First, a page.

"Theologically, Islam is a house of cards. It can’t stand up to examination, which is why Islam’s guardians go ballistic at the least hint of criticism. Nevertheless, Catholics [and Orthodox] should start making the case while there is still time — before the questioning of Islam becomes a crime, or before the Islamic world goes ballistic in the literal sense of the term."Read and share widely, along with Part 1 and Part 2.
Needed: A New Church Policy Toward Islam [Pt. 3]
by William Kilpatrick, Crisis Magazine — February 11, 2015
In his book America Alone, Mark Steyn observed that “there is no market for a faith that has no faith in itself.” He was referring to Christianity’s loss of faith in itself as exemplified by the decline of Christianity in Europe and the corresponding rise of Islam—a faith that does have faith in itself.
A new Church policy toward Islam should be geared toward reversing that situation—that is, undercutting Islam’s faith in itself while at the same time strengthening the faith of Christians. Many others have written about the second half of the equation, so let me concentrate on the first. How do you sow the seeds of doubt in the minds of Muslims?
I’ve already addressed the objection that sowing doubts is not a nice thing to do. Many Catholics seem to believe that religion is ipso facto a good thing, which means that weakening someone’s religious faith would be a terrible thing to do. Yet history provides many examples of religions that seem best consigned to the past—for example, the child-sacrificing religion of the Carthaginians and the human-sacrificing religion of the Aztecs.
Catholics are reluctant to put Islam in the same category as the Carthaginians for two reasons: First, Islam is a very big religion—the faith of a billion and a half people. Second, Islam bears a superficial similarity to Christianity; Muslims believe in one God and they “revere” Jesus. Yet it’s estimated that some 270 million people have been killed in the name of Islam over the centuries—far more than the combined total of all those killed in the name of Nazism or communism. It’s not politically correct to compare Islam to totalitarian ideologies, yet many respected authorities including Catholic authorities, have done just that. Consider this entry from the 1910 edition of the Catholic Encyclopedia:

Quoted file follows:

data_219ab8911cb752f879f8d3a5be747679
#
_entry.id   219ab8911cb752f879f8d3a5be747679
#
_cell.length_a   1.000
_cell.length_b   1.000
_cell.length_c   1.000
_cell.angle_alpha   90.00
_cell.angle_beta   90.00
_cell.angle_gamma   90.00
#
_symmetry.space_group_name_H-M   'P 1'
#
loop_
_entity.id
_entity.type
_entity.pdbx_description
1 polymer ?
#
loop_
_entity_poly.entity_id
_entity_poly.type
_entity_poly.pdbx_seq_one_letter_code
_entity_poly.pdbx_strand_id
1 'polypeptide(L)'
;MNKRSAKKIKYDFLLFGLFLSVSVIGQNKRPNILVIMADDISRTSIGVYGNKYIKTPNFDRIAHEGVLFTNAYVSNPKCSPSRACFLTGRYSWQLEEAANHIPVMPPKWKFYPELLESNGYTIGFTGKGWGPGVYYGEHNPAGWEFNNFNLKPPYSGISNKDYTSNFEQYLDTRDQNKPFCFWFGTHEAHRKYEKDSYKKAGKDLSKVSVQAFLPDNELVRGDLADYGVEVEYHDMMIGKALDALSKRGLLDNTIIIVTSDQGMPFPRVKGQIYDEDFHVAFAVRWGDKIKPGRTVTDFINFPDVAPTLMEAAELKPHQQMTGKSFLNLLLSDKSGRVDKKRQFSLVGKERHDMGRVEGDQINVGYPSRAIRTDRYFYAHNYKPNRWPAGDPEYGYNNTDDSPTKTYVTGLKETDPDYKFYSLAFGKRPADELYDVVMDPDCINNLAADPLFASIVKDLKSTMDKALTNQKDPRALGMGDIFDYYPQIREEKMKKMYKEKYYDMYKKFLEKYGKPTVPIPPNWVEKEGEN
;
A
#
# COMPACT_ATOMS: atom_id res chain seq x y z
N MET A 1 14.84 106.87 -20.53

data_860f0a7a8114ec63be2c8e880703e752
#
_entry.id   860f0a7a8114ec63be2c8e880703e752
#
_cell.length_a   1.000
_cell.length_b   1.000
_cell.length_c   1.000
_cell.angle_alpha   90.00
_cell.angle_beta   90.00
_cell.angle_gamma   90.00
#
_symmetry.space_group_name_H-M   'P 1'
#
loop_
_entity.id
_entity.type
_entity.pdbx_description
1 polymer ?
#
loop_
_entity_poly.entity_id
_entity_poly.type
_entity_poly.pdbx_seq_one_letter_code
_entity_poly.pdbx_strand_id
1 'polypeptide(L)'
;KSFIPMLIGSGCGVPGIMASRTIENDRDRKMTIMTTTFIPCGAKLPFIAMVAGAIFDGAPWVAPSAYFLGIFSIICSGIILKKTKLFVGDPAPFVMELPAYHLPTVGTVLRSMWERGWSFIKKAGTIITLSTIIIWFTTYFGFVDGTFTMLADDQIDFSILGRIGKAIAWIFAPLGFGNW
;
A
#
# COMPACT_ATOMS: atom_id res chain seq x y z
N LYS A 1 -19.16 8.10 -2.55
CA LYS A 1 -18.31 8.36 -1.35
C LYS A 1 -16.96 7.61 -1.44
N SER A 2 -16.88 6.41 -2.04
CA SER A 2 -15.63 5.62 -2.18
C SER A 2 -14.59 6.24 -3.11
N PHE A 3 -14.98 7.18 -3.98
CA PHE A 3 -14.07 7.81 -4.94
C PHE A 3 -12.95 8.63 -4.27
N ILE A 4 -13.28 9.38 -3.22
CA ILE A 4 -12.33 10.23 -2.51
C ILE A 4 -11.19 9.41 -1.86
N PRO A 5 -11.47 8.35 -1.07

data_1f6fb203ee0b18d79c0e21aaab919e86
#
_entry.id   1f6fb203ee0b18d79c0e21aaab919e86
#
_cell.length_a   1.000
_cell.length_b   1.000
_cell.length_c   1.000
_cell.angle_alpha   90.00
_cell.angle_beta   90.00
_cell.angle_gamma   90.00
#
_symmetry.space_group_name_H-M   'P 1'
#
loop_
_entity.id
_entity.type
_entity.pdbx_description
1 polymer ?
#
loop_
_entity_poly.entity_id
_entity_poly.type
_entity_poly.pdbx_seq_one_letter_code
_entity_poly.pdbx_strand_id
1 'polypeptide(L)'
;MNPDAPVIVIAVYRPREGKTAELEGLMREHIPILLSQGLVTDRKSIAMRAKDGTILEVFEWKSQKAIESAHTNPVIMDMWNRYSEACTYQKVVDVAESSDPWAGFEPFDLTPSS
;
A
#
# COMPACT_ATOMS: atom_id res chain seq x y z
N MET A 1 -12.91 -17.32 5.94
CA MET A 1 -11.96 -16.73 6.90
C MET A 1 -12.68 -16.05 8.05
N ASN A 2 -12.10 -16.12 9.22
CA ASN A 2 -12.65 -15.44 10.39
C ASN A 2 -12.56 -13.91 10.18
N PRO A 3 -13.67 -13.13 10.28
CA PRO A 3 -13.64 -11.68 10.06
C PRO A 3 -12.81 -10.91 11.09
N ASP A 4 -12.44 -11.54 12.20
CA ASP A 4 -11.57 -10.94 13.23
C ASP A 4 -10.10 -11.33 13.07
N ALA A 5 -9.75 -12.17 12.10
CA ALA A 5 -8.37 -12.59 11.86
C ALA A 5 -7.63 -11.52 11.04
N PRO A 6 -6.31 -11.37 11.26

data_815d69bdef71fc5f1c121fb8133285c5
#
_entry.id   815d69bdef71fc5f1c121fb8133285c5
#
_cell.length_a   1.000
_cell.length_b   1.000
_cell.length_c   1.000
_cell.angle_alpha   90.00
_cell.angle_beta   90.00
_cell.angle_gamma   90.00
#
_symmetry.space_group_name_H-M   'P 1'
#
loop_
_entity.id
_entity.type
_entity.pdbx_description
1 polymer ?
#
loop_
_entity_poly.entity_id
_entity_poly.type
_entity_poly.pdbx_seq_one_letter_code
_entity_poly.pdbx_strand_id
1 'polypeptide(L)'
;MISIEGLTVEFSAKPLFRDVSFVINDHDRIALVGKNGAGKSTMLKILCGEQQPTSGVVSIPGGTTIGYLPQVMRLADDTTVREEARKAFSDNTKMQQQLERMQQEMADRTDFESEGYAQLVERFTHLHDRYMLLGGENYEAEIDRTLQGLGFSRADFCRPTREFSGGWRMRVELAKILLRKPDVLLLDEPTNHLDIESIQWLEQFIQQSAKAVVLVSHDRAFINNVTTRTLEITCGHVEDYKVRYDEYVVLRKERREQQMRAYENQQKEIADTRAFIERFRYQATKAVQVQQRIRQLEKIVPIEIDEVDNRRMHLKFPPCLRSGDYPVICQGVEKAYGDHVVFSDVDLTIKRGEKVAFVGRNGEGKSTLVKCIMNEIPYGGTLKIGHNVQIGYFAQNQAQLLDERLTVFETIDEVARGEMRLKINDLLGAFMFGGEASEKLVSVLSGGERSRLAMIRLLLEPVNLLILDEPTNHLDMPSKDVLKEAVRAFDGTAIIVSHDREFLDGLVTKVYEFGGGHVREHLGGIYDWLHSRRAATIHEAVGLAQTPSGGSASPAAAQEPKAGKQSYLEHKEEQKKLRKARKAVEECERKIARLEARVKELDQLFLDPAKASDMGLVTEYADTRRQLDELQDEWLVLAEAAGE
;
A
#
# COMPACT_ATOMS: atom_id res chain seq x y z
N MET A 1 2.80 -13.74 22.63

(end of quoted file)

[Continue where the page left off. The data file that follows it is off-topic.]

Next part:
In matters political, Islam is a system of despotism at home and aggression abroad…. The rights of non-Muslim subjects are of the vaguest and most limited kind, and a religious war is a sacred duty whenever there is a chance of success against the ‘Infidel'.
As I suggested in the previous column, a new policy toward Islam should be based on the assumption that Islam is an ideological enemy, just as communism once was and still is. The idea is to wean people away from the ideology by undermining and discrediting it, and also by offering a better alternative. Because Islam has proven itself to be a totalitarian system, we should try to weaken faith in it just as, during the Cold War, the West (with considerable help from the Catholic Church) attempted to weaken faith in communism.
Once you’ve studied up on Islam, the first thing you realize is that the key to sowing the seeds of disbelief is Muhammad himself... If he is discredited, Islam is discredited.
But it’s difficult to give other people second thoughts about their religion if you don’t know the first thing about it yourself. And there are numerous indications that Catholic authorities are badly informed about Islam—else why do they continue to maintain, in the face of overwhelming evidence, that Islam is a religion of peace? So the first thing that Catholics need to do is to get up to speed on Islam.